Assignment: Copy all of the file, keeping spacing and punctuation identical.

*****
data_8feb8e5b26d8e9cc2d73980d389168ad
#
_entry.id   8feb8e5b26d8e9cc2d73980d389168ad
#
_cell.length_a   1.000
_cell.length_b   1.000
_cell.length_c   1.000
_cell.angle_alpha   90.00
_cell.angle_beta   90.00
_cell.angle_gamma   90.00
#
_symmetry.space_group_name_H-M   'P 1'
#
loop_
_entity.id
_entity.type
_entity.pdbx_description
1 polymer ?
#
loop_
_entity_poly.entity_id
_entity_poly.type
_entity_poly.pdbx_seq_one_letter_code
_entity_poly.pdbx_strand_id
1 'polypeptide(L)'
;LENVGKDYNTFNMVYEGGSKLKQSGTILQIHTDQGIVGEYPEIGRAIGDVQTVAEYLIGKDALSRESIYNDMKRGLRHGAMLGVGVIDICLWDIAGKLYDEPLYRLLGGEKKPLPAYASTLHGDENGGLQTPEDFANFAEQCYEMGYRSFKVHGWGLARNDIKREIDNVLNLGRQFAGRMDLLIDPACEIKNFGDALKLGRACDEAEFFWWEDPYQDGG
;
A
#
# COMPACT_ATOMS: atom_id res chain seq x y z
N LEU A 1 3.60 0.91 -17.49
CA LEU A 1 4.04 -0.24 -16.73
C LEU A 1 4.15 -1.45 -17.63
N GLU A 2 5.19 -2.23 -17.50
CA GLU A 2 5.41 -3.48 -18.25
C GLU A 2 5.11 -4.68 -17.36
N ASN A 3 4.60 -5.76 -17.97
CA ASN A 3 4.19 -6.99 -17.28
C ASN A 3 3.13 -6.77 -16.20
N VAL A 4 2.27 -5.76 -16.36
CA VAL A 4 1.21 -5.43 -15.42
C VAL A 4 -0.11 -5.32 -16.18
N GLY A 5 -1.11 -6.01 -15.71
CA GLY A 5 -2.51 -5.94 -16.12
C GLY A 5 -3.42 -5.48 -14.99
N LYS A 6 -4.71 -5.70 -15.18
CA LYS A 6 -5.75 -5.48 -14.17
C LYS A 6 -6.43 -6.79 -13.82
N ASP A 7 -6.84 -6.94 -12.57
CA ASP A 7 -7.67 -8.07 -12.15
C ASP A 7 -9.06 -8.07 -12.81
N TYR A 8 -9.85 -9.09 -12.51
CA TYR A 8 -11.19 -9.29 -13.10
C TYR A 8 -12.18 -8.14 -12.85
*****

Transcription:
data_8feb8e5b26d8e9cc2d73980d389168ad
#
_entry.id   8feb8e5b26d8e9cc2d73980d389168ad
#
_cell.length_a   1.000
_cell.length_b   1.000
_cell.length_c   1.000
_cell.angle_alpha   90.00
_cell.angle_beta   90.00
_cell.angle_gamma   90.00
#
_symmetry.space_group_name_H-M   'P 1'
#
loop_
_entity.id
_entity.type
_entity.pdbx_description
1 polymer ?
#
loop_
_entity_poly.entity_id
_entity_poly.type
_entity_poly.pdbx_seq_one_letter_code
_entity_poly.pdbx_strand_id
1 'polypeptide(L)'
;LENVGKDYNTFNMVYEGGSKLKQSGTILQIHTDQGIVGEYPEIGRAIGDVQTVAEYLIGKDALSRESIYNDMKRGLRHGAMLGVGVIDICLWDIAGKLYDEPLYRLLGGEKKPLPAYASTLHGDENGGLQTPEDFANFAEQCYEMGYRSFKVHGWGLARNDIKREIDNVLNLGRQFAGRMDLLIDPACEIKNFGDALKLGRACDEAEFFWWEDPYQDGG
;
A
#
# COMPACT_ATOMS: atom_id res chain seq x y z
N LEU A 1 3.60 0.91 -17.49
CA LEU A 1 4.04 -0.24 -16.73
C LEU A 1 4.15 -1.45 -17.63
N GLU A 2 5.19 -2.23 -17.50
CA GLU A 2 5.41 -3.48 -18.25
C GLU A 2 5.11 -4.68 -17.36
N ASN A 3 4.60 -5.76 -17.97
CA ASN A 3 4.19 -6.99 -17.28
C ASN A 3 3.13 -6.77 -16.20
N VAL A 4 2.27 -5.76 -16.36
CA VAL A 4 1.21 -5.43 -15.42
C VAL A 4 -0.11 -5.32 -16.18
N GLY A 5 -1.11 -6.01 -15.71
CA GLY A 5 -2.51 -5.94 -16.12
C GLY A 5 -3.42 -5.48 -14.99
N LYS A 6 -4.71 -5.70 -15.18
CA LYS A 6 -5.75 -5.48 -14.17
C LYS A 6 -6.43 -6.79 -13.82
N ASP A 7 -6.84 -6.94 -12.57
CA ASP A 7 -7.67 -8.07 -12.15
C ASP A 7 -9.06 -8.07 -12.81
N TYR A 8 -9.85 -9.09 -12.51
CA TYR A 8 -11.19 -9.29 -13.10
C TYR A 8 -12.18 -8.14 -12.85